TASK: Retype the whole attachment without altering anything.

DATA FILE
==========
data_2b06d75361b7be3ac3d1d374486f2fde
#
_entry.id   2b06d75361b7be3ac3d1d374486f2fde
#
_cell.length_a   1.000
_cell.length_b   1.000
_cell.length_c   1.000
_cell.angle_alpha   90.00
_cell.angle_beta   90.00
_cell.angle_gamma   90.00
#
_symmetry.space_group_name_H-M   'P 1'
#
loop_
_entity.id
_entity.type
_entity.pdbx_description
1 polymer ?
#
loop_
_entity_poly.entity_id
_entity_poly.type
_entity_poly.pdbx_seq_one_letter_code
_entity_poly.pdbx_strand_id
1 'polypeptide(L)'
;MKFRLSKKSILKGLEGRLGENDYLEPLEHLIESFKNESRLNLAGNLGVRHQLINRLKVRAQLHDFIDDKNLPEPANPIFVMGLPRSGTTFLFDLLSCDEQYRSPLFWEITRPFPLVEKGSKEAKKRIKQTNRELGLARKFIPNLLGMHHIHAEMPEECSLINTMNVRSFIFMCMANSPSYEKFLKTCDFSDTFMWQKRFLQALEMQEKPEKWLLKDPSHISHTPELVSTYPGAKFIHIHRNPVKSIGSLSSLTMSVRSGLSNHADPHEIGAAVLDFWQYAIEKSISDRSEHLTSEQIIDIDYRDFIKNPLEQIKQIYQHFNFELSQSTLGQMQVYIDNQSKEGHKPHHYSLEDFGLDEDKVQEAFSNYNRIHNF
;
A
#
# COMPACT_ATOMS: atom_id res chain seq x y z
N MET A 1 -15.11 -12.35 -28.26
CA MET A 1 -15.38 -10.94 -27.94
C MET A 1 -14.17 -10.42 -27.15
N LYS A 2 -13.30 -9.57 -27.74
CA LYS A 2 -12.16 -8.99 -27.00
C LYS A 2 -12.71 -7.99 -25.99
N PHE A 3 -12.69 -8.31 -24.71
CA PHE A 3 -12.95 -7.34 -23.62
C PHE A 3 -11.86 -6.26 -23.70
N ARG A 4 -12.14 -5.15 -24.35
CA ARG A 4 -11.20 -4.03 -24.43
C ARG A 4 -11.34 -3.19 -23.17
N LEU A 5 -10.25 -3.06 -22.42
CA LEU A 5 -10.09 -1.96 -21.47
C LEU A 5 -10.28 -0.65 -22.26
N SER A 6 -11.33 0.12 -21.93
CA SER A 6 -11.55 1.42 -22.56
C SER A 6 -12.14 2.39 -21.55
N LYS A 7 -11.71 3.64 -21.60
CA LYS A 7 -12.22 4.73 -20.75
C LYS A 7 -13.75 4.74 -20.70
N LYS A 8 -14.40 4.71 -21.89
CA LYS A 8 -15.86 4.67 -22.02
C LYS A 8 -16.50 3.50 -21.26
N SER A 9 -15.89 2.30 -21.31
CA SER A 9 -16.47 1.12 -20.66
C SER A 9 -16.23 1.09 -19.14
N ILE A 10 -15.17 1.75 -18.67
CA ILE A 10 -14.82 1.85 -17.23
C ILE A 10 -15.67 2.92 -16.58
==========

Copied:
data_2b06d75361b7be3ac3d1d374486f2fde
#
_entry.id   2b06d75361b7be3ac3d1d374486f2fde
#
_cell.length_a   1.000
_cell.length_b   1.000
_cell.length_c   1.000
_cell.angle_alpha   90.00
_cell.angle_beta   90.00
_cell.angle_gamma   90.00
#
_symmetry.space_group_name_H-M   'P 1'
#
loop_
_entity.id
_entity.type
_entity.pdbx_description
1 polymer ?
#
loop_
_entity_poly.entity_id
_entity_poly.type
_entity_poly.pdbx_seq_one_letter_code
_entity_poly.pdbx_strand_id
1 'polypeptide(L)'
;MKFRLSKKSILKGLEGRLGENDYLEPLEHLIESFKNESRLNLAGNLGVRHQLINRLKVRAQLHDFIDDKNLPEPANPIFVMGLPRSGTTFLFDLLSCDEQYRSPLFWEITRPFPLVEKGSKEAKKRIKQTNRELGLARKFIPNLLGMHHIHAEMPEECSLINTMNVRSFIFMCMANSPSYEKFLKTCDFSDTFMWQKRFLQALEMQEKPEKWLLKDPSHISHTPELVSTYPGAKFIHIHRNPVKSIGSLSSLTMSVRSGLSNHADPHEIGAAVLDFWQYAIEKSISDRSEHLTSEQIIDIDYRDFIKNPLEQIKQIYQHFNFELSQSTLGQMQVYIDNQSKEGHKPHHYSLEDFGLDEDKVQEAFSNYNRIHNF
;
A
#
# COMPACT_ATOMS: atom_id res chain seq x y z
N MET A 1 -15.11 -12.35 -28.26
CA MET A 1 -15.38 -10.94 -27.94
C MET A 1 -14.17 -10.42 -27.15
N LYS A 2 -13.30 -9.57 -27.74
CA LYS A 2 -12.16 -8.99 -27.00
C LYS A 2 -12.71 -7.99 -25.99
N PHE A 3 -12.69 -8.31 -24.71
CA PHE A 3 -12.95 -7.34 -23.62
C PHE A 3 -11.86 -6.26 -23.70
N ARG A 4 -12.14 -5.15 -24.35
CA ARG A 4 -11.20 -4.03 -24.43
C ARG A 4 -11.34 -3.19 -23.17
N LEU A 5 -10.25 -3.06 -22.42
CA LEU A 5 -10.09 -1.96 -21.47
C LEU A 5 -10.28 -0.65 -22.26
N SER A 6 -11.33 0.12 -21.93
CA SER A 6 -11.55 1.42 -22.56
C SER A 6 -12.14 2.39 -21.55
N LYS A 7 -11.71 3.64 -21.60
CA LYS A 7 -12.22 4.73 -20.75
C LYS A 7 -13.75 4.74 -20.70
N LYS A 8 -14.40 4.71 -21.89
CA LYS A 8 -15.86 4.67 -22.02
C LYS A 8 -16.50 3.50 -21.26
N SER A 9 -15.89 2.30 -21.31
CA SER A 9 -16.47 1.12 -20.66
C SER A 9 -16.23 1.09 -19.14
N ILE A 10 -15.17 1.75 -18.67
CA ILE A 10 -14.82 1.85 -17.23
C ILE A 10 -15.67 2.92 -16.58